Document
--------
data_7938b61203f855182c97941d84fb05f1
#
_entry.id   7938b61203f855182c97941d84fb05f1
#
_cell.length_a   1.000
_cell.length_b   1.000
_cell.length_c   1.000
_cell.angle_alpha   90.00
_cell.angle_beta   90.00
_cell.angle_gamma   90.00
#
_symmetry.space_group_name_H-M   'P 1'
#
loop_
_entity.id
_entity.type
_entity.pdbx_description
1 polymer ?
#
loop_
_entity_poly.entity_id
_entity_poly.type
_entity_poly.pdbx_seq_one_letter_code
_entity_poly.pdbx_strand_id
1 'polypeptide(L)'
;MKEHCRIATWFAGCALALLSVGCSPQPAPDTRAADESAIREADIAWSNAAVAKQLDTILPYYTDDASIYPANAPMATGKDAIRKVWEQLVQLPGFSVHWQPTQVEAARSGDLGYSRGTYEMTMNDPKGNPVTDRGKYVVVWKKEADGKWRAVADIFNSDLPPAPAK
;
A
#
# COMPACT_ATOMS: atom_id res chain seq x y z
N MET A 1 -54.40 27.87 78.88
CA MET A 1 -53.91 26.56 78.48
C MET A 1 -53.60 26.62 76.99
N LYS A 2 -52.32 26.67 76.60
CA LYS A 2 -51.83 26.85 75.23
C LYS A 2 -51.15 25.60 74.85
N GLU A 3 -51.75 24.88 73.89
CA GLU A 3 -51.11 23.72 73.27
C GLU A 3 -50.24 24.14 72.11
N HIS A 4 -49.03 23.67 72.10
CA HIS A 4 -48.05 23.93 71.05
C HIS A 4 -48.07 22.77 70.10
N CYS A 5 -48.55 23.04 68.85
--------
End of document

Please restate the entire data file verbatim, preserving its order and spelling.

data_7938b61203f855182c97941d84fb05f1
#
_entry.id   7938b61203f855182c97941d84fb05f1
#
_cell.length_a   1.000
_cell.length_b   1.000
_cell.length_c   1.000
_cell.angle_alpha   90.00
_cell.angle_beta   90.00
_cell.angle_gamma   90.00
#
_symmetry.space_group_name_H-M   'P 1'
#
loop_
_entity.id
_entity.type
_entity.pdbx_description
1 polymer ?
#
loop_
_entity_poly.entity_id
_entity_poly.type
_entity_poly.pdbx_seq_one_letter_code
_entity_poly.pdbx_strand_id
1 'polypeptide(L)'
;MKEHCRIATWFAGCALALLSVGCSPQPAPDTRAADESAIREADIAWSNAAVAKQLDTILPYYTDDASIYPANAPMATGKDAIRKVWEQLVQLPGFSVHWQPTQVEAARSGDLGYSRGTYEMTMNDPKGNPVTDRGKYVVVWKKEADGKWRAVADIFNSDLPPAPAK
;
A
#
# COMPACT_ATOMS: atom_id res chain seq x y z
N MET A 1 -54.40 27.87 78.88
CA MET A 1 -53.91 26.56 78.48
C MET A 1 -53.60 26.62 76.99
N LYS A 2 -52.32 26.67 76.60
CA LYS A 2 -51.83 26.85 75.23
C LYS A 2 -51.15 25.60 74.85
N GLU A 3 -51.75 24.88 73.89
CA GLU A 3 -51.11 23.72 73.27
C GLU A 3 -50.24 24.14 72.11
N HIS A 4 -49.03 23.67 72.10
CA HIS A 4 -48.05 23.93 71.05
C HIS A 4 -48.07 22.77 70.10
N CYS A 5 -48.55 23.04 68.85